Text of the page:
When I was younger, before the consolidated block we have now, the sacrament used to be administered during junior Sunday School. Aside from making me feel really old, I have some unique memories from attending church.
One of my favorite primary songs we sang as the bread was being broken was “We Bow Our Heads.”
For the first time in my life, I was invited to take the sacrament to a sister in the ward who is recuperating from surgery.
In a recent stake conference, a counselor in the mission presidency gave a powerful talk about looking on the heart, and not someone’s outward appearance.
As a member of the mission presidency, he is often called on to do follow-up interviews before someone is baptized. When he walked into the room for the interview, he saw a young man covered in tattoos and body piercings.
Gazing upon this young man, he said a silent prayer in his heart, “Lord, help me to see in him what thou seest in Him.”
During a particularly difficult and painful personal trial, I sought my Heavenly Father in prayer, asking Him for a special message during an upcoming Stake Conference session. I spent a great deal of time on my knees, pleading for a personal message and comfort from the heavy burdens of this trial.
As I drove to the Stake Center, I had a prayer in my heart, asking once again to receive the blessing this little girl had received.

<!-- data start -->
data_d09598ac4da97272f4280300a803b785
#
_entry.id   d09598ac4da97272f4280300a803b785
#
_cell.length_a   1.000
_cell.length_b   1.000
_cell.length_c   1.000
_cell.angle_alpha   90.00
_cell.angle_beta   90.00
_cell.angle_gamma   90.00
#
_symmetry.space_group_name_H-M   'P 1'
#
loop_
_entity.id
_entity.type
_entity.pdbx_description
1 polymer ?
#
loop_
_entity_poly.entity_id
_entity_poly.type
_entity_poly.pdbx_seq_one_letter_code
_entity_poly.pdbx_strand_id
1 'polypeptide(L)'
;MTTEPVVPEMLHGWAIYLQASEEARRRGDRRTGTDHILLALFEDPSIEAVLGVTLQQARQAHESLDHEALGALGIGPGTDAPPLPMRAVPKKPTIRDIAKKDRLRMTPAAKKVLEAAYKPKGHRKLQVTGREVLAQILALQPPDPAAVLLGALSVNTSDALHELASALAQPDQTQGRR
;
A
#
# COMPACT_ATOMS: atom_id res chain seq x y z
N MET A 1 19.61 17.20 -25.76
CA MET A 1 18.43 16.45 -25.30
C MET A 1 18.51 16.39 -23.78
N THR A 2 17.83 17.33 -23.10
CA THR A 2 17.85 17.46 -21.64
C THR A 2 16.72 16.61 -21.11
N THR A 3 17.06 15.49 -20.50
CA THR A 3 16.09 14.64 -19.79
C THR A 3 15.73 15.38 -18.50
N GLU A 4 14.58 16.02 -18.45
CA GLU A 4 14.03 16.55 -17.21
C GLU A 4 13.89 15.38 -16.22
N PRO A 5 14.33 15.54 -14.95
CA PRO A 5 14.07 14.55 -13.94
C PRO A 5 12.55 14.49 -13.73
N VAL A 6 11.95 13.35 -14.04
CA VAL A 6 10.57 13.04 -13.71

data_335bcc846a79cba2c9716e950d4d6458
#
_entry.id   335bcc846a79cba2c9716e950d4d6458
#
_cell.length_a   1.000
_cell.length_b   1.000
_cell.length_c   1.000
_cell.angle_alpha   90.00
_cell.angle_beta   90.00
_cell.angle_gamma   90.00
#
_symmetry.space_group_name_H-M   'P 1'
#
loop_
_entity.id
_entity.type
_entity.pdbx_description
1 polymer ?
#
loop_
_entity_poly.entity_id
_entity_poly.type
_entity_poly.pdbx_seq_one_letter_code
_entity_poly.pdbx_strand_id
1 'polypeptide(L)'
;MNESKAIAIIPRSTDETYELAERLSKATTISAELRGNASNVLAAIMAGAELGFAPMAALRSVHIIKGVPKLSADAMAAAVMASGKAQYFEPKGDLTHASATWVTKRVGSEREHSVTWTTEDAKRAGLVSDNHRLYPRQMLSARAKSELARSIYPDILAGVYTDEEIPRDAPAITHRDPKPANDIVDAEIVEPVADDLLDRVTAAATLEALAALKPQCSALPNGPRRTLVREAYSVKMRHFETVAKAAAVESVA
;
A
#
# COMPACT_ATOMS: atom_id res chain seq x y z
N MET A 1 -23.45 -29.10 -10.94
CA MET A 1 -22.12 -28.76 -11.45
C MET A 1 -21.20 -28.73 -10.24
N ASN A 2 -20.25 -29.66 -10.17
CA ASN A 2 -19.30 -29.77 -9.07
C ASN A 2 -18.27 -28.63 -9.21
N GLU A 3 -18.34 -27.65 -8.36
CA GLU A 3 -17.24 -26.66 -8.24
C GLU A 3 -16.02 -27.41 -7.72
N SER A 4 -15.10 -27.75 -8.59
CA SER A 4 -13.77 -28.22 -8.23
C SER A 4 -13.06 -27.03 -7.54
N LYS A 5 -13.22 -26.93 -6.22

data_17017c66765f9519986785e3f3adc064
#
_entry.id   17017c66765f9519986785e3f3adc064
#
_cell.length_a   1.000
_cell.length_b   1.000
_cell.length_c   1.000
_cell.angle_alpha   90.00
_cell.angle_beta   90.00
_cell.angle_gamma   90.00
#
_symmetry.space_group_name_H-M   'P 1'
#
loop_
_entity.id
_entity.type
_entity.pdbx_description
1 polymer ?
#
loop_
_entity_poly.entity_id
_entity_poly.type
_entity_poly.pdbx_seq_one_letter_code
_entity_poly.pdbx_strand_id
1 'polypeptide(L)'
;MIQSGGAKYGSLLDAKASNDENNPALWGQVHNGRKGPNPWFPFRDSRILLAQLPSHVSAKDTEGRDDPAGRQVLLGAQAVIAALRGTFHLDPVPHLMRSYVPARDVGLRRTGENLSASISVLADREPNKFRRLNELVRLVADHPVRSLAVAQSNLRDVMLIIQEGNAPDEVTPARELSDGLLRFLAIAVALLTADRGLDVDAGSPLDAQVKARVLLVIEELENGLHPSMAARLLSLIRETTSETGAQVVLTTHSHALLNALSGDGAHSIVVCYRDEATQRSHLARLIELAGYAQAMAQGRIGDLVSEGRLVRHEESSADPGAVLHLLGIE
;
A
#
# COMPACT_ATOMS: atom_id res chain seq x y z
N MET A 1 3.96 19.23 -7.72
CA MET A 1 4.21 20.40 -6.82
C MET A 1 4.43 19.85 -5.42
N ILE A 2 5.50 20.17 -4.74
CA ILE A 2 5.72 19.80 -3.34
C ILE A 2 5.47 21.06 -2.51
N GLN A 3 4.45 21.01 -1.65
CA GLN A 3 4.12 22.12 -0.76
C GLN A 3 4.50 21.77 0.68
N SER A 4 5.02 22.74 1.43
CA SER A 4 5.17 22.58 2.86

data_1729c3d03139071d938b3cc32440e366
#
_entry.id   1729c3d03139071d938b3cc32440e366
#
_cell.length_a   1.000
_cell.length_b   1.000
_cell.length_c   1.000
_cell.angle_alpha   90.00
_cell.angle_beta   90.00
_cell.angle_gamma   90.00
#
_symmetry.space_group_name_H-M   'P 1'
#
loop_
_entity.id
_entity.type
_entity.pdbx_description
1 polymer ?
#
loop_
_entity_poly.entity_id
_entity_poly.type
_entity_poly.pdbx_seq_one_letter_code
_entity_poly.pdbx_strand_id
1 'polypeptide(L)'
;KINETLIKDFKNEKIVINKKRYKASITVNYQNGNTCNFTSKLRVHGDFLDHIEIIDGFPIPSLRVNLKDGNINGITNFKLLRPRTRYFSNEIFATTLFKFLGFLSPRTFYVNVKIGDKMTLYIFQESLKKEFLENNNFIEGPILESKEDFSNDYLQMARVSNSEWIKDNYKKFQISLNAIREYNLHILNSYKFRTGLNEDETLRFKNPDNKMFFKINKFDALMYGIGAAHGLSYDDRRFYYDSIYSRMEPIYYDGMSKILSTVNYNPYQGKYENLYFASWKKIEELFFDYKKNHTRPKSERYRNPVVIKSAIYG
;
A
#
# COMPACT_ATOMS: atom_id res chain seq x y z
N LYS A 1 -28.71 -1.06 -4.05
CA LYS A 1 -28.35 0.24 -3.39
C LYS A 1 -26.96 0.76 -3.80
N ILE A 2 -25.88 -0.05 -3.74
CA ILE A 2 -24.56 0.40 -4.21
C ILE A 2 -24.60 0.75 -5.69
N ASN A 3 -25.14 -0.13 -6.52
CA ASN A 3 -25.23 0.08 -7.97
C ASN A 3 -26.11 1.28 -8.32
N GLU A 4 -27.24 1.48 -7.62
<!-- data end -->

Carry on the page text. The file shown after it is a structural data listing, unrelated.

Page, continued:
I had volunteered to serve as an usher during the morning session of the conference, so I was seated close to the doors in the back of the chapel. It must have been one of the first speakers–a member of the Stake Presidency, I think–who started his talk with the message I had prayed for.
I do not recall the exact words he spoke, but I remember him saying that he felt impressed that several had come seeking answers to prayers. He said that he felt impressed to let us know that our Heavenly Father was aware of our struggles and that he would bless us with peace and comfort.
As the counselor spoke these words, I had to leave the chapel as I was overcome with emotion. I entered one of the open offices, fell to my knees, and wept. I felt a tremendous sense of gratitude that my prayer had been answered. As I was on my knees, I offered a prayer of thanks to my Heavenly Father for the reassurance that He loved me and that I was not left without comfort.
In a few short days, I will leave my family to start a new job in Connecticut. My wife has felt a great deal of anxiety about the impending move and has prayed seeking for comfort and answers to her prayers. During both of Saturday’s sessions, she heard talks that were direct answers to her prayers.
I am thankful for a loving Heavenly Father who hears and answers prayers. He will not leave us comfortless (John 14:8).
From my earliest days, I recall singing the primary song “Reverently, Quietly” before the administration of the Sacrament (this was during the time when the Sacrament was still administered during Primary on Sunday).